Tweaking Your Nervous System
Here’s the problem: A nervous system that wheezes and drags through life leads to illness after illness, then to a miserable old age filled with doctor visits and lots of prescriptions-and, finally, the final curtain.
Why not avoid a lot of misery and woe? Most of what medicine calls aging is the result of nervous system issues, which can be reversed. So let’s talk about some little tweaks that give the nerves a happy boost.
Tweaks for the Nervous System
1. Get good nutrition, both in your diet and a program of supplements tailored to do what your body needs it to do. Unfortunately, the facts about what constitutes good nutrition seem to be in the witness protection program, and almost nobody knows how it goes. Lots of us think we do, but no, we need to learn a better way.
Don’t take advice from programs like “The Biggest Loser.” Their off-track diet advice promotes poor health, not good health. The trainers vigorously do their best at what they were taught, fully persuaded it’s good information, but they’re wrong. Really wrong.
2. Breathe deeply-and correctly. We all know how to breathe, of course, but most of us take shallow breaths, while tweaking the nervous system takes deep, slow, rib-cage-expanding breaths.
Besides helping the nerves, this deep-breathing technique calms the body. Why spend the night being a whirling dervish instead of sleeping? Concentrating on the breathing technique stops your brain from jumping from one topic to another, which also helps.
3. Get cold once, or maybe several times, a day. Drink cold water. Put a wet, ice-cold wash cloth on your face for several seconds. To make the most of this cold business, take cold showers. Freezing in the shower takes things a little too far in my mind, but you may like it; cool is good enough for me.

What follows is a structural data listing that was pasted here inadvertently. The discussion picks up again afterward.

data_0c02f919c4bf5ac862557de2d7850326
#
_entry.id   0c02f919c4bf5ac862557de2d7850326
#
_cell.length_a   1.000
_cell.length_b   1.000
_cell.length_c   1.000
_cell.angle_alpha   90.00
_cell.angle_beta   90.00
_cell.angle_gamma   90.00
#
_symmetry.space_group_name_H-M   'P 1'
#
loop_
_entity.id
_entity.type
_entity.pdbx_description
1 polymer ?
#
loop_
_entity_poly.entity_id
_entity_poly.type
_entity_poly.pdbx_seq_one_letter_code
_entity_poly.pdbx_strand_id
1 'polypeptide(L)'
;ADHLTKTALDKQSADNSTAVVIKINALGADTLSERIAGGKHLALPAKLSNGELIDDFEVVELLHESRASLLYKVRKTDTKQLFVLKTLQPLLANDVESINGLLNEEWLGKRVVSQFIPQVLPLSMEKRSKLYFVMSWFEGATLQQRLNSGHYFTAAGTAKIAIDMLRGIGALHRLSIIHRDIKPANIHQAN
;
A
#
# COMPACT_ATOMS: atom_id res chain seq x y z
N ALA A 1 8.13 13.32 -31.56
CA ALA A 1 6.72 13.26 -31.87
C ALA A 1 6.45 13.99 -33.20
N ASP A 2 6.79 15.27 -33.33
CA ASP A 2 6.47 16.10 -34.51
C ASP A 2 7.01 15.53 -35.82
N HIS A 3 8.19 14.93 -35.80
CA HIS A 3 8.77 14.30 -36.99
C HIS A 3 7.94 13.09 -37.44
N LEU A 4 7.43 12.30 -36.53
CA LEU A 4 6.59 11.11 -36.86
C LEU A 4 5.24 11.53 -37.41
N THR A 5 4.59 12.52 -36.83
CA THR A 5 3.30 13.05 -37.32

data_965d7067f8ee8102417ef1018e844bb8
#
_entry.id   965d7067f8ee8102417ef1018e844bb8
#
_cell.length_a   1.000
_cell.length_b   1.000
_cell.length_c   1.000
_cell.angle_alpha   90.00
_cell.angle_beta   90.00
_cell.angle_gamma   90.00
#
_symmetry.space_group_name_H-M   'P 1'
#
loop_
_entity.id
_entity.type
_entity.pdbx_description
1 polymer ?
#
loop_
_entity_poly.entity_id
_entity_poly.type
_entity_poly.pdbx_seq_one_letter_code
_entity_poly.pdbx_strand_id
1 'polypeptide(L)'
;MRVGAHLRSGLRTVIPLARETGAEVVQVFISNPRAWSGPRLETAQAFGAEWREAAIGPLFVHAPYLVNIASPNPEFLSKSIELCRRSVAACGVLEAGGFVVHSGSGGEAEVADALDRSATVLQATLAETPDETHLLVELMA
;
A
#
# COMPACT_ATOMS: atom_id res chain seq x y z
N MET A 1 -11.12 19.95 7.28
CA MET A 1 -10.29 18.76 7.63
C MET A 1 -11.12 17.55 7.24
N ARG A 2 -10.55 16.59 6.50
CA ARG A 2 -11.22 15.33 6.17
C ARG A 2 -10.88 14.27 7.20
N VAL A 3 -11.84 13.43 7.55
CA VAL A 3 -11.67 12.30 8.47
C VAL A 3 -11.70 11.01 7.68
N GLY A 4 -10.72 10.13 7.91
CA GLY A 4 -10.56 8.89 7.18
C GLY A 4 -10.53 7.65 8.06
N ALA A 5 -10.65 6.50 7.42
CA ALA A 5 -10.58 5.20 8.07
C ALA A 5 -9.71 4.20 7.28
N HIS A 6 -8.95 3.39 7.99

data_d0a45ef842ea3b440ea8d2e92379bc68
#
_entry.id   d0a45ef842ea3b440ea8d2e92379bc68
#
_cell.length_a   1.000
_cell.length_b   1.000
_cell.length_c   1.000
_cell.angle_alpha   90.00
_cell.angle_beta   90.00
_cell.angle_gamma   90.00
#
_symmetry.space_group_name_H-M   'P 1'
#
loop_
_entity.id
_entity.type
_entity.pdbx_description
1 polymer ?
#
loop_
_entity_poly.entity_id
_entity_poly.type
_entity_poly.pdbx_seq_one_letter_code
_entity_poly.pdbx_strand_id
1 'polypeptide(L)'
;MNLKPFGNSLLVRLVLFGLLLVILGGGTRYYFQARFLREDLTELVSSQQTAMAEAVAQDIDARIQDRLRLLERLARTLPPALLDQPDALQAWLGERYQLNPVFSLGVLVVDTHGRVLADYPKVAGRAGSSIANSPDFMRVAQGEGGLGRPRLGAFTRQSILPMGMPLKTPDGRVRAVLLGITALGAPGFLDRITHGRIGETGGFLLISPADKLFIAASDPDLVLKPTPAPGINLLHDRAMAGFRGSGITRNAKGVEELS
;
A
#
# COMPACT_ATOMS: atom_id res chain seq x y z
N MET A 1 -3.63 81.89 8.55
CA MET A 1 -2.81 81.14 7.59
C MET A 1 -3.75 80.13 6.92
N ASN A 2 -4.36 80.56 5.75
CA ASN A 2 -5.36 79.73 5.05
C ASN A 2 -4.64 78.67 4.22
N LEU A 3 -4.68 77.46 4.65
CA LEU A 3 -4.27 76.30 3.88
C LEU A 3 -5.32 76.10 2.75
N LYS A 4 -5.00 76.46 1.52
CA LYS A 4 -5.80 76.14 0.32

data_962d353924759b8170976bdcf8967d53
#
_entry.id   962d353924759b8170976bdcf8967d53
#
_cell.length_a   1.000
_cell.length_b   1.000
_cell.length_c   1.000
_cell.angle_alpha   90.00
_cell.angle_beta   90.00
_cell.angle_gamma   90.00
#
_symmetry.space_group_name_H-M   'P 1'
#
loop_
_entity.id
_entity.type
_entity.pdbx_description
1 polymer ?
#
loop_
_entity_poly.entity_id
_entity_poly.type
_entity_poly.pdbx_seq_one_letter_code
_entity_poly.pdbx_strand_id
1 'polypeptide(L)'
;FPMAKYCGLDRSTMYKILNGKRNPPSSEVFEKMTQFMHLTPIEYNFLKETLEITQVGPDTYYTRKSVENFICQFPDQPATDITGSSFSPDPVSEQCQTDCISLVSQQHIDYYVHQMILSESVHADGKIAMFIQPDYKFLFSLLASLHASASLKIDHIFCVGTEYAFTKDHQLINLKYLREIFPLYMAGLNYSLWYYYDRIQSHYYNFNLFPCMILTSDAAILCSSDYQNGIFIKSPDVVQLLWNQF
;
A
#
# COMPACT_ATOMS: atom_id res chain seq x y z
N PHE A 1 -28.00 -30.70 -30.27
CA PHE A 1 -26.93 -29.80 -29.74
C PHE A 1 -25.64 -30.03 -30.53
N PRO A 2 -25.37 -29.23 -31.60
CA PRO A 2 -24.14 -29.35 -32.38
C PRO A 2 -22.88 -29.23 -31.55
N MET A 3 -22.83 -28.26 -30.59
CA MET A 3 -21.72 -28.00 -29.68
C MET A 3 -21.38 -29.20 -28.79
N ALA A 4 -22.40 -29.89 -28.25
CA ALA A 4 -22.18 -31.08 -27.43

4. Sleep (or lie down) on your right side. This increases the variability of your heart rate and tweaks the king-of-the-nervous-system, the vagus nerve.
5. Sing! The louder the better. And singing in a group, whether in a choir, hymns in church, or enthusiastic pep songs, helps even more.
6. Gargle as often as possible. Don’t drink a glass of water with getting a gargle in first.
7. Chew gum. Unfortunately, no-sugar gum contains aspartame, which whacks your nervous system, and regular chewing gum includes high fructose corn syrup, which is hard on lots of body parts. Some people tout gum sweetened with xylitol, but that’s instant diarrhea for some folks. So this is tricky business. But it’s worth the effort to hunt down something that works.
8. Laugh! The harder you laugh, the better it is. Snorting is optional. More than just getting into a happy mood, though, laughing is about relaxing muscles and jiggling your immune system. YouTube.com has thousands of comedy clips in various categories. It would probably take a year to watch all the possibilities that show up when you click on “clean comedy.”
9. Pet a dog, play with a child or embrace somebody. This helps your body release oxytocin, your I-love-the-world hormone.
Pray and meditate
10. Pray and meditate to mellow things out. Prayer and meditation actually create physical changes in our bodies, but it’s not a matter of doing it by rote. If you’re mad at the world when you start and still mad at the world when you stop, it doesn’t work. Maybe you need more practice.
11. Finally, coughing also moves muscles that benefit the nervous system.
So there you have eleven tweaks for your nervous system. (I left out medicine’s current fad of getting an injection into the brain that “might” work. Yikes!)
God is good,
Copyright by Bette Dowdell. All rights reserved
P.S. Bette Dowdell is not a doctor, nor does she purport to be She’s a patient who’s been studying and successfully handling her own endocrine problems for more than 30 years. She offers introductory teleseminars and an in-depth 12-month subscription program, “Moving to Health” about living well with endocrine issues. She explains how things work-or don’t, discusses what things to avoid as well as the things that help, and she provides a lot of well-researched nutritional information. Subscribe to her free e-zine at Information is power.
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